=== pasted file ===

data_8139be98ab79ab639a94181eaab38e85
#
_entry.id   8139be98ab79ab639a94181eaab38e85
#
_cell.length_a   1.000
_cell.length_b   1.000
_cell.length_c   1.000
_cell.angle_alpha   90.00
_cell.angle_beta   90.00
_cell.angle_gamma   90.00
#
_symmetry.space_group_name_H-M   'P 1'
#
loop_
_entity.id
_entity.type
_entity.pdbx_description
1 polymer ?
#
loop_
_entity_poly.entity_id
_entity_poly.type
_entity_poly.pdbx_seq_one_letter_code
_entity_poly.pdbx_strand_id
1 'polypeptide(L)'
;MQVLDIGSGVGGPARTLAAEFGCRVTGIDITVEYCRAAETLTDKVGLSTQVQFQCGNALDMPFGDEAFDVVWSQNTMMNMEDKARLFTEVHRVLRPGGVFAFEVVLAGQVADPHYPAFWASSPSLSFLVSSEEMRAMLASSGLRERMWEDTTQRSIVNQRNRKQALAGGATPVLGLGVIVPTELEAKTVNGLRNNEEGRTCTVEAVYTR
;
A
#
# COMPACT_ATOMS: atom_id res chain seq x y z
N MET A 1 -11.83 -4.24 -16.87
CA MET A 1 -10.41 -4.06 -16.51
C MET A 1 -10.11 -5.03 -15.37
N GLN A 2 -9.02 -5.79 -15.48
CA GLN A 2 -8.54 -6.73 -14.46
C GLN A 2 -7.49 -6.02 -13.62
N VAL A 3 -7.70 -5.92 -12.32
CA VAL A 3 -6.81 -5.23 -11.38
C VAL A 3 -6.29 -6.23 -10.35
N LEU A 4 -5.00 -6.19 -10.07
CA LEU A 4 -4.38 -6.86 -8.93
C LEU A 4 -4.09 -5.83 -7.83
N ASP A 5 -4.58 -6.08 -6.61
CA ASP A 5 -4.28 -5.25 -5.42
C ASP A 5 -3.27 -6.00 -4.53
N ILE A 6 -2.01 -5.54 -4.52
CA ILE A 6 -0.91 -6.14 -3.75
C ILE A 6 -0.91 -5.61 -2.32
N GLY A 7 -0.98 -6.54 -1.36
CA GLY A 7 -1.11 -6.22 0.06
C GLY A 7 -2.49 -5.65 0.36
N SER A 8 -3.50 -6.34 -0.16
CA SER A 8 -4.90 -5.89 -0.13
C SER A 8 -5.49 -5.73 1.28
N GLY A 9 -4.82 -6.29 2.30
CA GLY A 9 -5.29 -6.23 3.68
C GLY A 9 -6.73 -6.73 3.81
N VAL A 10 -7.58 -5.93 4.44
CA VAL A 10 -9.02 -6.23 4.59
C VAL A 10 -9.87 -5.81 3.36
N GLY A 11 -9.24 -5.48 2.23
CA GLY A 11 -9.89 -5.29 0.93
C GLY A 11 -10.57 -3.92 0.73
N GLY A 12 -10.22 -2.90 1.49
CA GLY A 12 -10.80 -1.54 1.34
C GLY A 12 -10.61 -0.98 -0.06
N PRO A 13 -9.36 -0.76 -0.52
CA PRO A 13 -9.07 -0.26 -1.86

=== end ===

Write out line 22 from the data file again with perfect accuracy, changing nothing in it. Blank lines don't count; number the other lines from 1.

_entity_poly.type